I ended up winning anyway, so stupidy in chess is inter-generational. Guillotine time controls are fine, if you have an arbiter that can hold his/her own.

7. Thanks Thunder, my day has just been made

8. Originally Posted by Thunderspirit
For a start an illegal move in g/60 isn't not an automatic win as stated. Player A gets 2 mins as has also been stated (not 3 mins??)

I agree with Kevin when he says that 'Ok' is not enough to hold the result, a handsake seals a result.

If the game can be recontructed, it starts again. Both players needed also to be educated about procedure here, but punishment is not necessary.

I don't agree that this situation supoorts not using guillotine finishes. Where was the DOP when the scramble started. He/She should have had a scoresheet and been wrting down moves.

This exact scenario happened to me at the 1997 Gosford Open. It was also g/60. I was in a timescramble and in the heat of the battle I played e6 to e8 (in one move) and put a queen on e8. All the spectators and the arbiter burst out laughing, but my opponent and I had no idea what was going on.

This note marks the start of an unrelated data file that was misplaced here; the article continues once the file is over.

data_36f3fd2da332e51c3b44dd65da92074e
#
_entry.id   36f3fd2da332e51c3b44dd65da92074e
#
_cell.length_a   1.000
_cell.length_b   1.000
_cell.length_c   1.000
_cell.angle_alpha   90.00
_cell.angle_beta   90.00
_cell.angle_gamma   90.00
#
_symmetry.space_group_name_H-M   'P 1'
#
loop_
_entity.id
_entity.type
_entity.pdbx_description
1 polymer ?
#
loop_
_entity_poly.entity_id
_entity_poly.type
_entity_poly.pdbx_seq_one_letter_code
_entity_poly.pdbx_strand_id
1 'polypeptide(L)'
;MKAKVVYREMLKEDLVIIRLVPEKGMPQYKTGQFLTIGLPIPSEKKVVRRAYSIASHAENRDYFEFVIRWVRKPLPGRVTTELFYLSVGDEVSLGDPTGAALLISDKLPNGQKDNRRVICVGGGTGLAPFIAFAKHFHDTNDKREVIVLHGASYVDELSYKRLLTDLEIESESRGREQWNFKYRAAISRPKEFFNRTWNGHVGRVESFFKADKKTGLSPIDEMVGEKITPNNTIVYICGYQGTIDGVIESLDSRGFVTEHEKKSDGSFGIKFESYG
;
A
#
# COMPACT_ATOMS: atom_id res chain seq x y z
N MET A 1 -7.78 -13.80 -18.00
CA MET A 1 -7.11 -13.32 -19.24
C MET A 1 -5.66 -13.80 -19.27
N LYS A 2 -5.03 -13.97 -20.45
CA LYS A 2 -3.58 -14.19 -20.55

At this point Shaun Press as DOP claimed it "Was the most blanant illegal move, he had ever seen" and then replaced my pawn on e7 with 2 mins on my opponent's clock. Neither my opponent or I had any idea what had happened. I looked at NZ IM Ben Martin and asked if I had really made the illegal move, and he said that I did.

I ended up winning anyway, so stupidy in chess is inter-generational. Guillotine time controls are fine, if you have an arbiter that can hold his/her own.
Expecting the arbiter to keep score in time scrambles is unrealistic, as multiple boards are likely to be scrambling.

9. Originally Posted by CameronD
Expecting the arbiter to keep score in time scrambles is unrealistic, as multiple boards are likely to be scrambling.
The arbiter can and should deputise assistants for this purpose when required. Players who have finished their game and are watching can do the job.

10. ## Thank you, Kevin

Originally Posted by Kevin Bonham
The arbiter can and should deputise assistants for this purpose when required. Players who have finished their game and are watching can do the job.
It's an arbiter's responsibility to look after games in time scrambles. While it's not possible to be at every board, and Kevin has mentioned an experience player/administator to do the same.

Or, the DOP could be lazy and just add an increment and the DOP could do bugger all....